The appearance of any sore or raised, irritated spot in the mouth can be troubling. Many of these however fall into a broad category of harmless oral granuloma. Here’s what causes these spots, symptoms, and how to treat them.
What is a granuloma?
A granuloma is defined simply as “localized nodular inflammation found in tissues.” This means it is not a widespread condition on the entire body. The most common locations for granulomas are in the:
- Upper torso
Because inflammation can be localized or concentrated anywhere, some people will experience oral granulomas in the mouth.
Oral granuloma are sometimes referred to a pyogenic granuloma or an oral pregnancy tumor. Both of these names are a nod to one of the main causes of granuloma: pregnancy (see below).
When do oral granulomas occur?
Oral granuloma can be found anywhere in the soft tissues of the mouth but are most often found at the gumline. Women are more likely than men to have them, and mostly very old people or children and young adults develop oral granuloma.
The causes of oral granulomas are not always clear, but there are a few factors that contribute to their development.
Trauma to the mouth can cause the formation of an oral granuloma. Why this occurs is unclear, but it could be related to the blood vessels in the traumatized area responding to the trauma.
The trauma does not need to be particularly traumatic, either. Even just a pinprick-sized breaking of the skin can help to develop granuloma.
Infection also contributes to the development of pyogenic granulomas. Staphylococcus aureus is frequently present in the lesion.
Viral infection (as opposed to a bacterial infection) is more of a hypothetical cause than one that is backed by much research. The presence of a virus, however, may contribute to the development of an oral granuloma, but it is not the sole cause.
Pyogenic granuloma sometimes develop as a reaction in patients on an oral retinoid (acitretin or isotretinoin) or a protease inhibitor.
This is not to say that patients on these medications will always develop granuloma symptoms, just that the use of them makes the possibility increase.
One of the main causes of oral granuloma (and the reason it mostly affects women) is fluctuating hormones. Pregnancy tumors in the mouth affect between two and ten percent of expectant moms. They are referred to as an oral pregnancy tumor, a pregnancy granuloma, or a pyogenic granuloma. These tumors are inflamed nodes of tissue that are caused most commonly by excessive progesterone levels in pregnancy.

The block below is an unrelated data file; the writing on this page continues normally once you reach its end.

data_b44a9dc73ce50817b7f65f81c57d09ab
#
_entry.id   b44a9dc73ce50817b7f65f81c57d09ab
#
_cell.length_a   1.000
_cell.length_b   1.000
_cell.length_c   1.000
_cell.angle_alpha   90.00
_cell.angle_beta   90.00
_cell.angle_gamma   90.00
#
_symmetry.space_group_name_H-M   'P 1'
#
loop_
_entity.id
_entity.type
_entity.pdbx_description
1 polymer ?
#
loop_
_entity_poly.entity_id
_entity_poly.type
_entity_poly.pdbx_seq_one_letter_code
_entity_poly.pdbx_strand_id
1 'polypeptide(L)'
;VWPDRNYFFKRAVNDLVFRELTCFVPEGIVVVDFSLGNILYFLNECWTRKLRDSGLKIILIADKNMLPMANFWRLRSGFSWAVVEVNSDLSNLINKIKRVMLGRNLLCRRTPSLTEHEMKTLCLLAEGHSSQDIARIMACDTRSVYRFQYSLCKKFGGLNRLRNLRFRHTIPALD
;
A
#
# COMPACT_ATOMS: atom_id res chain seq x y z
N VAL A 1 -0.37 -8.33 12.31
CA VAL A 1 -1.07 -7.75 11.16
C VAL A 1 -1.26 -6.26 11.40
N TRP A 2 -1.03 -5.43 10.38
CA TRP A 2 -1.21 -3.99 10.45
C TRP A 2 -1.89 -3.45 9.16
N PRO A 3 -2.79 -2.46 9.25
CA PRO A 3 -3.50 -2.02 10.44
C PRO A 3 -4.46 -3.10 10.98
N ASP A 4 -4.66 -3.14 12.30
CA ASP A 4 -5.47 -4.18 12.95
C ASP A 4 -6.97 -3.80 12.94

As with other dental concerns during pregnancy, oral pregnancy tumors occur most frequently during the second trimester.
Taking oral contraceptives that increase progesterone levels may also increase your chances of developing oral granuloma. The presence of this hormone makes women more susceptible to this type of lesion anywhere on the body, including in the mouth.
What are granuloma symptoms in the mouth?
Granuloma symptoms in the mouth are generally occur in the area of the granuloma itself. Even though they rarely reach sizes of more than ½ inch, their location can cause difficulty with eating and speaking.
Some localized symptoms may include:
- Chickpea-sized lobe (with or without a stalk at the base)
- Red or purple lesions
- Soft to the touch (not firm)
- May resemble ground beef or a raspberry in texture
- Soreness (around the granuloma)
- Rapid growth over a short period of time
Oral granuloma have no pus, but they may crack and bleed if irritated. This will scab over and then repeat the cracking and bleeding process if the irritation continues. Bleeding occurs more easily in the earlier stages of oral granuloma. As they get older, they seem to become more fibrous and do not bleed as easily.
These symptoms can appear suddenly, but there is good news. Oral granulomas are benign. Because they can resemble some types of oral cancers, your doctor may recommend a biopsy, but actual oral granulomas are always non-cancerous.
How do you treat oral granulomas?
In many cases, oral granulomas do go away by themselves over a period of six to 18 months. This occurs when either the underlying condition changes (i.e., an expectant mother gives birth) or simply because the blood vessels are no longer feeding the granuloma itself. This is the best-case scenario, as the oral granuloma is less likely to reoccur if it goes away on its own.
During this time of waiting for the oral granulom